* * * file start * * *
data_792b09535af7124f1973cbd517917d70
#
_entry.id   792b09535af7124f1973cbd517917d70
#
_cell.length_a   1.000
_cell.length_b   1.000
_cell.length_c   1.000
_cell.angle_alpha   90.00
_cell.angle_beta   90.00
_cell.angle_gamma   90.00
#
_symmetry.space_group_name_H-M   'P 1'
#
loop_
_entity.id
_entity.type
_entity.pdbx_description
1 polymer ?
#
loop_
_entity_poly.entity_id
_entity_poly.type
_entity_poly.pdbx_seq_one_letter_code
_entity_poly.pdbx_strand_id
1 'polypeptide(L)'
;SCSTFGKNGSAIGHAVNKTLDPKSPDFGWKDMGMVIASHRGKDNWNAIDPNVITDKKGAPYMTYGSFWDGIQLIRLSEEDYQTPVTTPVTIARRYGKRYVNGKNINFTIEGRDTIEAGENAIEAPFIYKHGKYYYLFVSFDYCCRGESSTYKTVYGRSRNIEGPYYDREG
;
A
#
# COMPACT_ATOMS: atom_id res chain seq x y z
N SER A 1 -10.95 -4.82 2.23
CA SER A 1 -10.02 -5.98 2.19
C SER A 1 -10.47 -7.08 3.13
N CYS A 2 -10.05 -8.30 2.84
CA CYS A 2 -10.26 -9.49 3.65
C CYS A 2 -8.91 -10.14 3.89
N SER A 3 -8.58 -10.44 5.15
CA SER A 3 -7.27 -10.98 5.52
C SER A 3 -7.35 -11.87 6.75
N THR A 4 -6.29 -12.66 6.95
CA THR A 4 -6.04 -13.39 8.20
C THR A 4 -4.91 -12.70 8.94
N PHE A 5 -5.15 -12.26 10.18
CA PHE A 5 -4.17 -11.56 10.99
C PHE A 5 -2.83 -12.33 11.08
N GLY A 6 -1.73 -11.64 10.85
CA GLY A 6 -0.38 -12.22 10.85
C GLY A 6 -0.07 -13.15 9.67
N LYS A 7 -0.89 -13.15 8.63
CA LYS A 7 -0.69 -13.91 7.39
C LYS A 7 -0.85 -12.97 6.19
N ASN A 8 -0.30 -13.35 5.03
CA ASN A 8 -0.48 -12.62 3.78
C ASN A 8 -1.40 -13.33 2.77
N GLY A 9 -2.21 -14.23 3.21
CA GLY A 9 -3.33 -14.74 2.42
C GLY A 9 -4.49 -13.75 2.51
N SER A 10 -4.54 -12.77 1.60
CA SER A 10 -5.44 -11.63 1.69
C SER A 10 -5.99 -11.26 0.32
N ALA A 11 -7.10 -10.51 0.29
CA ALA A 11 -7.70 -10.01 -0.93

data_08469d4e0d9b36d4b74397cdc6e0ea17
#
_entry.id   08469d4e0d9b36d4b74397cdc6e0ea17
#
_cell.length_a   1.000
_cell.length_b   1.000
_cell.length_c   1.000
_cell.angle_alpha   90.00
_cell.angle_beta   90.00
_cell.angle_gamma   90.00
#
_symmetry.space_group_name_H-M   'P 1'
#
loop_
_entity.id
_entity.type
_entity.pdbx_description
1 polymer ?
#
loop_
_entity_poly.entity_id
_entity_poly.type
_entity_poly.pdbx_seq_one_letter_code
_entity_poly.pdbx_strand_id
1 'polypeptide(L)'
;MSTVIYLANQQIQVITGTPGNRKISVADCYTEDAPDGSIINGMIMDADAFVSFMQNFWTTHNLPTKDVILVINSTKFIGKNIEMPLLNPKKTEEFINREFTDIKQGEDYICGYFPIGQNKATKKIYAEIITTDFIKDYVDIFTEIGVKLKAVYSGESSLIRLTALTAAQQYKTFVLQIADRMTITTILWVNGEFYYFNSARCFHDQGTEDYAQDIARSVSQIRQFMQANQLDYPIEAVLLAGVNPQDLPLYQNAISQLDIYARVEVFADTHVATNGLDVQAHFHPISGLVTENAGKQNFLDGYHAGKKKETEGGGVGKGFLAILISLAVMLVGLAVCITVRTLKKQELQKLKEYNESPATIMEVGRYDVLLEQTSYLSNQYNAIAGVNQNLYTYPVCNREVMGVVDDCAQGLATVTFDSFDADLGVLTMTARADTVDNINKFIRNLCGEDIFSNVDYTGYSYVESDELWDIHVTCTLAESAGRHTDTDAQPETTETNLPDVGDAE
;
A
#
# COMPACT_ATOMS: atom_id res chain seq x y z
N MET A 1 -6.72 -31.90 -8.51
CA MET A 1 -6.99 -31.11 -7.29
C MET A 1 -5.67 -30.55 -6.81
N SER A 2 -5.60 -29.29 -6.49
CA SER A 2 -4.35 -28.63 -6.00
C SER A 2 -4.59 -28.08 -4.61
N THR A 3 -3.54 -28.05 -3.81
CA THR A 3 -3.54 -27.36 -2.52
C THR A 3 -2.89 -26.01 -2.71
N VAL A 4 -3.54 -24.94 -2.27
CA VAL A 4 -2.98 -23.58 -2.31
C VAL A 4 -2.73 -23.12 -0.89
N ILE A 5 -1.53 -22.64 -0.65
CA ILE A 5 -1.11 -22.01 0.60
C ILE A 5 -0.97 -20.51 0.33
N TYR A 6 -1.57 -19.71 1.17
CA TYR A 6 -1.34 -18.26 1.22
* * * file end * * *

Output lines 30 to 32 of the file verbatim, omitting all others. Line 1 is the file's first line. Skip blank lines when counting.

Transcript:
# COMPACT_ATOMS: atom_id res chain seq x y z
N SER A 1 -10.95 -4.82 2.23
CA SER A 1 -10.02 -5.98 2.19